1991: Houston QB David Klingler

1992: Rice RB Trevor Cobb

1993: Texas A&M coach R.C. Slocum

1994: Texas QB Shea Morenz

1995: A collage of Southwest Conference historical figures including Texas RB Earl Campbell, Houston coach Bill Yeoman, Baylor LB Mike Singletary, TCU QB Sammy Baugh, Texas coach Fred Akers, Texas coach Darrell Royal and SMU RB Doak Walker.

1996: Baylor coach Chuck Ready, Texas Tech coach Spike Dykes, Texas coach John Mackovic and Texas A&M coach R.C. Slocum

1997: Texas QB James Brown and Texas RB Ricky Williams

1998: Texas A&M LB Dat Nguyen, Texas RB Ricky Williams and Texas coach Mack Brown

1999: Texas coach Mack Brown and TCU coach Dennis Franchione. Note: Alternative cover for those magazines sold outside the state featured Dallas Cowboys QB Troy Aikman

2000: Midland Robert E. Lee H.S. RB Cedric Benson

2001: Texas QB Chris Simms, TCU QB Casey Printers, Texas A&M QB Mark Farris and Texas Tech QB Kliff Kingsbury

2002: Texas Tech QB Kliff Kingsbury, Celina H.S. coach G.A. Moore, Dallas Cowboys RB Emmitt Smith and Baytown Lee H.S. QB Drew Tate.

2003: Texas WR Roy Williams

2004: Texas Tech DE Adell Duckett, TCU S Marvin Godbolt, Houston QB Kevin Kolb, North Texas RB Patrick Cobb

2005: Texas QB Vince Young and Texas A&M QB Reggie McNeal

2006: Former Texas RB Earl Campbell, Mansfield Summit H.S. QB John Chiles, Texarkana Texas H.S. QB Ryan Mallett and Gilmer H.S. QB G.J. Kinne

2007: Texas A&M QB Stephen McGee, Texas QB Colt McCoy and TCU DE Tommy Blake

2008: Texas Tech coach Mike Leach, Texas Tech QB Graham Harrell and Texas Tech WR Michael Crabtree

2009: Texas QB Colt McCoy

Source: ESPN.com research

The best Big 12 players in NFL history

May, 29, 2009
5/29/09
2:00
PM ET

Posted by ESPN.com's Tim Griffin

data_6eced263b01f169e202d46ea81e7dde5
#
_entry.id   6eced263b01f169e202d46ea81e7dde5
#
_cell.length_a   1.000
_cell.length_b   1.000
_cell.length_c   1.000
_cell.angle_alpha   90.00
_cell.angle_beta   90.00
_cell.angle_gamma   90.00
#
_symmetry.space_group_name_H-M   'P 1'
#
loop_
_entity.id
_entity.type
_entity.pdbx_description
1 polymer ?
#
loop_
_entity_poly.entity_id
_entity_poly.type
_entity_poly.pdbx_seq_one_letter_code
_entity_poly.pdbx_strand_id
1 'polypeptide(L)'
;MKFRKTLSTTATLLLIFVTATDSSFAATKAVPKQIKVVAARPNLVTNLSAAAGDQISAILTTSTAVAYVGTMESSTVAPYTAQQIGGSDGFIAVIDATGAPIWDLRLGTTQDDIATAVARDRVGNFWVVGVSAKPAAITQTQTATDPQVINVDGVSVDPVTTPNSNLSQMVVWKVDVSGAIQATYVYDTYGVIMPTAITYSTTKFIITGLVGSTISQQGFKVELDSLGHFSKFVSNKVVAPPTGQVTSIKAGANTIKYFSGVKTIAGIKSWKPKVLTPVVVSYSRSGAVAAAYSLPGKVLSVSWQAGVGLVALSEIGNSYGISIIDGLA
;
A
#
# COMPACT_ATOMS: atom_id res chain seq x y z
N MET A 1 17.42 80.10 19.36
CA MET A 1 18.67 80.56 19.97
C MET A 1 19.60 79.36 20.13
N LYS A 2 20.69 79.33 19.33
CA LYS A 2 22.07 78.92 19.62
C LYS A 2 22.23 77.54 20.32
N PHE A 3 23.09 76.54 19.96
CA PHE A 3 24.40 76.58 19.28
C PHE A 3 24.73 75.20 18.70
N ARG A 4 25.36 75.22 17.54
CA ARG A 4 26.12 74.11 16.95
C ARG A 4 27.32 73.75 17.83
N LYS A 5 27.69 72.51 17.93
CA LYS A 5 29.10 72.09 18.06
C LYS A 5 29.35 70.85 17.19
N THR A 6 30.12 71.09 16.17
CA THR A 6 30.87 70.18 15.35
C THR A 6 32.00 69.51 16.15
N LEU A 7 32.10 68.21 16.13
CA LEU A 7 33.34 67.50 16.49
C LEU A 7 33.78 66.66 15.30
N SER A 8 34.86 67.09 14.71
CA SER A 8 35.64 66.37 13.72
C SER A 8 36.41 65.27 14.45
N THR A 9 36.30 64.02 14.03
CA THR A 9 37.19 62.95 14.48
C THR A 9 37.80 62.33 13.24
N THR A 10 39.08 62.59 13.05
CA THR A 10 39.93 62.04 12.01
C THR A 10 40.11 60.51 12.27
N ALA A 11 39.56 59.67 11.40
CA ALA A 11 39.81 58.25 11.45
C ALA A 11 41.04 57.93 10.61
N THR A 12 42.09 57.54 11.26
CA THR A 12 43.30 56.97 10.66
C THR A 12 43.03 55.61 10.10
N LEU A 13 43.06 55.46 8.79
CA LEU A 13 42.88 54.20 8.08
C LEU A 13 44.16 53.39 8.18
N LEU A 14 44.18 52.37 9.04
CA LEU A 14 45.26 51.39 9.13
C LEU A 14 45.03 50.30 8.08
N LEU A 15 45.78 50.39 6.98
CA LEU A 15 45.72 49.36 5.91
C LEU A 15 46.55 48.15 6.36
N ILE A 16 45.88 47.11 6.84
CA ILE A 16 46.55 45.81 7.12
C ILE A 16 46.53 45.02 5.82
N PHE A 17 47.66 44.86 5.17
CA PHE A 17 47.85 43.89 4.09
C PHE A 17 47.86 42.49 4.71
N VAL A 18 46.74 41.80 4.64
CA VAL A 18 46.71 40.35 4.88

As anybody who reads this blog on a regular basis understands by now, I see numbers and statistics as a way of explaining a lot of things about sports.

A whole generation of analysts has constructed brand new ideas in baseball because of the work of sabermetricians like former Kansas student Bill James.

Football doesn't quiet have that wealth of study, mainly because there aren't as many numbers available.

But there are a growing segment of analysts out there doing more and more work on football analysis.

My wife got me a book over the weekend which I read while I was down at the beach over Memorial Day. Sean Lahman's "The Pro Football Historical Abstract" used some Jamesian methodology to rank the top pro players in history at their positions, among other things.

And bringing some of Lahman's study into closer focus, I was particularly interested in how players from Big 12 schools ranked among his career lists at various positions.

Here's a position-by-position glance at the top Big 12 players in NFL history, according to Lahman's rankings.

Quarterbacks

12. Bobby Layne (Texas)
27. Troy Aikman (started at Oklahoma, UCLA)
28. John Hadl (Kansas)
62. Steve Grogan (Kansas State)
63. Kordell Stewart (Colorado)
100. Bernie Masterson (Nebraska)

Running backs

2. Barry Sanders (Oklahoma State)
5. Thurman Thomas (Oklahoma State)
21. Earl Campbell (Texas)